Again only one story is Leroy lettered; the handlettering still retains the… uh … upper hand.
Third (and final) job by Martin Rose, who fitted in quite nicely with his clean matter-of-fact style.

This book provides more tales of tameness. An ancient demon is rendered harmless, an orphan boy finds his peace of mind, a fiendish rival leaves the picture and a traitor pays by losing his mind.

The cover seems to refer to a story pubished months ago! „Strange Potion Of Dr. Lorch“ from WEB OF MYSTERY #3. This proves how desperate artists and writer were seeking for inspiration in those haywire times, even sucking it out of already published material.


December  1951
Cover: What are you doing here, young lady? (0) – Ken Rice ?
“The Vampires’ Weird Duel” (Richard Case)
“Gargoyle’s Revenge” (Louis Zansky)
“The Mad Beast Of Monaco” (Lou Cameron + Rocco Mastroserio)
“Tribe Of The Terrible Trees” (Jim McLaughlin)

Have a look at Luxemburg

Like in BEYOND, the Leroy lettering gains land. It’s now fifty-fifty.

“The Vampires’ Weird Duel” blends a vampire tale with lots of fencing and military history. And is set in the small European country of Luxembourg. Ever heard of it?
That’s how exotic Ace was.

“Tribe Of The Terrible Trees” – another early job by Jim McLaughlin and a precious baddie. An exciting basic idea (tree people) is run into the ground by horribly embarrassing balloons.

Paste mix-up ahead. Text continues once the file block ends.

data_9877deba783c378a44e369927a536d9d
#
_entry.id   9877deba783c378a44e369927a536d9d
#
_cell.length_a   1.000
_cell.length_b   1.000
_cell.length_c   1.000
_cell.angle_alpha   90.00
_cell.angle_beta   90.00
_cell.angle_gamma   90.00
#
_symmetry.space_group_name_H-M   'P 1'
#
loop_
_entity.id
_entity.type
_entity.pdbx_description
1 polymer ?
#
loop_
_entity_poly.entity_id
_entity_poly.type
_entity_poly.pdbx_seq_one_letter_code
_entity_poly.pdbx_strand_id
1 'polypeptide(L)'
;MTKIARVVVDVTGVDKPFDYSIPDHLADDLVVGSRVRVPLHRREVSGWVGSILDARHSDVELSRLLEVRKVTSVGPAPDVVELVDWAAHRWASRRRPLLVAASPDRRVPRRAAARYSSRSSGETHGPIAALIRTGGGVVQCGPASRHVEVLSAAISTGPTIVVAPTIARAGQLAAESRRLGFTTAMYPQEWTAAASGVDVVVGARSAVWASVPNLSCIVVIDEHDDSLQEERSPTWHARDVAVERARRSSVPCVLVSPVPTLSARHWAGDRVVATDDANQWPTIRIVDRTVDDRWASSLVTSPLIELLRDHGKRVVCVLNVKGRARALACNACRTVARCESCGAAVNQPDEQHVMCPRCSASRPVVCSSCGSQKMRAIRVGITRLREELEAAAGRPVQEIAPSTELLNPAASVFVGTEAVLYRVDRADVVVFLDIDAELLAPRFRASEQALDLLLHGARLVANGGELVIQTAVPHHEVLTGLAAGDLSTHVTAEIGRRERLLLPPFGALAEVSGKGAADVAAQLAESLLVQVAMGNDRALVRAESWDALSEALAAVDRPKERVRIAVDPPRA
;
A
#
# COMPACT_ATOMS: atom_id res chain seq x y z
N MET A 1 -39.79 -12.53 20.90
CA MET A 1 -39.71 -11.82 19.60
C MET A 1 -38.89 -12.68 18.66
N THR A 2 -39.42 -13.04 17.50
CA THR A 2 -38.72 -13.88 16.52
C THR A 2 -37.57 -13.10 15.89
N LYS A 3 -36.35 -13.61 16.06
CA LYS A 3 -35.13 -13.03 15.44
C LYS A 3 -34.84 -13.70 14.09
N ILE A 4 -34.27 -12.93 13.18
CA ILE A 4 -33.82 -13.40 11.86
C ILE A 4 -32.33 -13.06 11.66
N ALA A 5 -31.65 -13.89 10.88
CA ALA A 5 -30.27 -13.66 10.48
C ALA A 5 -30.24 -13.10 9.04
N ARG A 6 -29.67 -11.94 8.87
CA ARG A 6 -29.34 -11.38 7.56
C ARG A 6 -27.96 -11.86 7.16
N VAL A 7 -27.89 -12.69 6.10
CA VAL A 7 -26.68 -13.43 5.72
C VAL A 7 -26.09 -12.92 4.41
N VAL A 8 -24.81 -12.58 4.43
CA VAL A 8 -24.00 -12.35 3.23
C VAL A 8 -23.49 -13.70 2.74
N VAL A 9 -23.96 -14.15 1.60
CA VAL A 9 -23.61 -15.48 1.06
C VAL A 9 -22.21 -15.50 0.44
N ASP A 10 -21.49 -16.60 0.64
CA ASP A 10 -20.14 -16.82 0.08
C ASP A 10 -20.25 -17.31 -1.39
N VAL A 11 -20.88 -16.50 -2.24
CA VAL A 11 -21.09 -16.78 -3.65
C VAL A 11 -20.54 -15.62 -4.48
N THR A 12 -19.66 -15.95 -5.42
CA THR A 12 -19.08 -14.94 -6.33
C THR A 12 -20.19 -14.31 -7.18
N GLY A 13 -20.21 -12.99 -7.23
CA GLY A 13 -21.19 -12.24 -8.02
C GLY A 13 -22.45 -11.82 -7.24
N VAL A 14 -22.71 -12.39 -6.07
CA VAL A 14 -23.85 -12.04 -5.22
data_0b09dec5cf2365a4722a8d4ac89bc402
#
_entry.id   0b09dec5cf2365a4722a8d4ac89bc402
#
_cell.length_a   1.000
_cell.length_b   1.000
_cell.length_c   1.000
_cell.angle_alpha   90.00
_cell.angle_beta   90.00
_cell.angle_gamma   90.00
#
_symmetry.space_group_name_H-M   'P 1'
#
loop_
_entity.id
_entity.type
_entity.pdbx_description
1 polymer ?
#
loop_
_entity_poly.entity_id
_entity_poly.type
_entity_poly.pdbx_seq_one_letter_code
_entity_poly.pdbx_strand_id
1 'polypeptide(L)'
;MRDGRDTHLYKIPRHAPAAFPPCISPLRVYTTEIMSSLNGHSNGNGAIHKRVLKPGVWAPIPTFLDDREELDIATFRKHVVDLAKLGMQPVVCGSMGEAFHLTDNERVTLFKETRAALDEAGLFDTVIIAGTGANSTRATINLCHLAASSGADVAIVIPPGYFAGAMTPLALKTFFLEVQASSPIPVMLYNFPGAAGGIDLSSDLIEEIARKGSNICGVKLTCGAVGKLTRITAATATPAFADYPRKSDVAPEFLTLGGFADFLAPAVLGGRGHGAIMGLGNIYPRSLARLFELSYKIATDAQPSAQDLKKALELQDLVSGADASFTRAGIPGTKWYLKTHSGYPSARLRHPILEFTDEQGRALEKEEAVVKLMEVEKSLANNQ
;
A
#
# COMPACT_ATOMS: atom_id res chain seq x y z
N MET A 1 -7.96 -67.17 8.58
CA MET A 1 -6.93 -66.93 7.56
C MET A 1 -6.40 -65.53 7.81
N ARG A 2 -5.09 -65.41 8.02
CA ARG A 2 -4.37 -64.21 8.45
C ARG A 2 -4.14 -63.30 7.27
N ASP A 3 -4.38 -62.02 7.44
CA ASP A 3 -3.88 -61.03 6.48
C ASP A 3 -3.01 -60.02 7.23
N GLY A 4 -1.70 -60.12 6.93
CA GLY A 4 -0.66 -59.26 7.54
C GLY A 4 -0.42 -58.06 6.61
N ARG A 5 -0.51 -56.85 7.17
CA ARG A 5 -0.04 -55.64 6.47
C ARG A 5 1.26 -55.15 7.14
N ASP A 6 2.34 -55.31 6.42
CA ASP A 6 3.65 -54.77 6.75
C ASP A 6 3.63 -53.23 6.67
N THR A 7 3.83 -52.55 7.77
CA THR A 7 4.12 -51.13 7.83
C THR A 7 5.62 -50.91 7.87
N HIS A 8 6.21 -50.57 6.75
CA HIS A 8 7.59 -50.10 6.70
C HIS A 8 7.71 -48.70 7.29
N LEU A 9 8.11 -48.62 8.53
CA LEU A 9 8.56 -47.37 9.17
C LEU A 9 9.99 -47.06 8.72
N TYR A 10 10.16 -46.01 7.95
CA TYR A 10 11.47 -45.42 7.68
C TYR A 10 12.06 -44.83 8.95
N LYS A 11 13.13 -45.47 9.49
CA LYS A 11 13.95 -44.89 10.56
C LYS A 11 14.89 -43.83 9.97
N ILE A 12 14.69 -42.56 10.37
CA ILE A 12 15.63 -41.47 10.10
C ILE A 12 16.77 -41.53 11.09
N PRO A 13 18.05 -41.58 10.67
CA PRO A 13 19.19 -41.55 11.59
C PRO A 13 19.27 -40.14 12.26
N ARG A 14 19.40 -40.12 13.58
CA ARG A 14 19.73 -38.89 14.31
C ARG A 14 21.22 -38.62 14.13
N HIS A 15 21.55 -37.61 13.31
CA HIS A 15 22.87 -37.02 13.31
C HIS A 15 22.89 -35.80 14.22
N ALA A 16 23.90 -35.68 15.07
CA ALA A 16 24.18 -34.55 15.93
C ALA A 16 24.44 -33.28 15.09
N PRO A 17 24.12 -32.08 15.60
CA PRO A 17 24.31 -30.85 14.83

Gargoyle’s Revenge” is posted on the blog “Ragged Claws Network“ – to read click on underlined title.


February  1952
Cover: What was that noise? (0) – Ken Rice
“Carnival Of Terror” (Charles Nicholas)
“The Statue Of Evil” (Mike Sekowsky + Vince Alascia ?)
“Mark Of The Sinister Cat” (Lou Cameron + Rocco Mastroserio)
“Quest Of The Never-Ending” (Louis Zansky)

Only one story still lettered by hand.
First appearance of an artist who gets to be a steady contributor to Ace horror. Charles Nicholas drops his business card with „Carnival of Terror“. His artwork is not spectacular, but more than just solid. Can be confused with colleagues Bill Molno (who looks more ‘wooden’) and Dick Beck (who looks more expressive). Molno and Beck will also be entering the scene at Ace.

Carnival Of Terror” and “The Statue Of Evil” are posted on Karswell’s fantastic blog “The Horrors Of It All“ – to read click on underlined title.
Quest Of The Never-Ending” is posted on the blog “Ragged Claws Network“ – to read click on underlined title.


April 1952
Cover: [Woman trapped in gigantic spider net] (0) – Lou Cameron
“The Haunts Of Devil’s Lake” (Jim McLaughlin)
“Fury Of The Macabre Mannequins” (Lou Cameron + Rocco Mastroserio, hidden signature on wall)
“Genie Of The Jewel” (Louis Zansky)
“Wraith Of The Battle Vest” (Mike Sekowsky + ?)

Handlettering conquers second story back: again it’s fifty-fifty.
The cover is out of line. Firstly, here is a new artist at work and secondly, it contains no balloon. Rare exception. The cover is not particularly good, but an unsigned Cameron.

“Fury Of The Macabre Mannequins” (posted in „Stories“) shows a hidden signature (wooden beam on wall in splash page). I am really glad to have found this signature. Proves Jim and I are spot-on in our art spotting.